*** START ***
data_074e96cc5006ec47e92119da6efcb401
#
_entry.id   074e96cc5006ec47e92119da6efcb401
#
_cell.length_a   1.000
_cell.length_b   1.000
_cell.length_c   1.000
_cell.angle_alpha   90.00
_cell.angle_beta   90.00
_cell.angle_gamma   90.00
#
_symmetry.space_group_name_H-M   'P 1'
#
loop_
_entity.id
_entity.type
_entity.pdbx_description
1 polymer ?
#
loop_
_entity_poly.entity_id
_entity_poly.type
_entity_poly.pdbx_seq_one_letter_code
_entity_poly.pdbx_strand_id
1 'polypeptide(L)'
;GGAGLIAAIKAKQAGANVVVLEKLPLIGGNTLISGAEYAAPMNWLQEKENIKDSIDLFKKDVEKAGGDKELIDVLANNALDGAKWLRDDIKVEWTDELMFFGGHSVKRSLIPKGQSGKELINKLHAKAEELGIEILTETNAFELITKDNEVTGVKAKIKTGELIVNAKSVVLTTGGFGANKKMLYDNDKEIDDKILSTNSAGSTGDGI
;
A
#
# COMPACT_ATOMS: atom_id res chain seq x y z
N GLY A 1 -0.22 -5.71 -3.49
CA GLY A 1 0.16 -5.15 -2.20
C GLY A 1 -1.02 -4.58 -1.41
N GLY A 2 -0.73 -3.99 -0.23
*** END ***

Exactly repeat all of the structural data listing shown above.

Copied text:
data_074e96cc5006ec47e92119da6efcb401
#
_entry.id   074e96cc5006ec47e92119da6efcb401
#
_cell.length_a   1.000
_cell.length_b   1.000
_cell.length_c   1.000
_cell.angle_alpha   90.00
_cell.angle_beta   90.00
_cell.angle_gamma   90.00
#
_symmetry.space_group_name_H-M   'P 1'
#
loop_
_entity.id
_entity.type
_entity.pdbx_description
1 polymer ?
#
loop_
_entity_poly.entity_id
_entity_poly.type
_entity_poly.pdbx_seq_one_letter_code
_entity_poly.pdbx_strand_id
1 'polypeptide(L)'
;GGAGLIAAIKAKQAGANVVVLEKLPLIGGNTLISGAEYAAPMNWLQEKENIKDSIDLFKKDVEKAGGDKELIDVLANNALDGAKWLRDDIKVEWTDELMFFGGHSVKRSLIPKGQSGKELINKLHAKAEELGIEILTETNAFELITKDNEVTGVKAKIKTGELIVNAKSVVLTTGGFGANKKMLYDNDKEIDDKILSTNSAGSTGDGI
;
A
#
# COMPACT_ATOMS: atom_id res chain seq x y z
N GLY A 1 -0.22 -5.71 -3.49
CA GLY A 1 0.16 -5.15 -2.20
C GLY A 1 -1.02 -4.58 -1.41
N GLY A 2 -0.73 -3.99 -0.23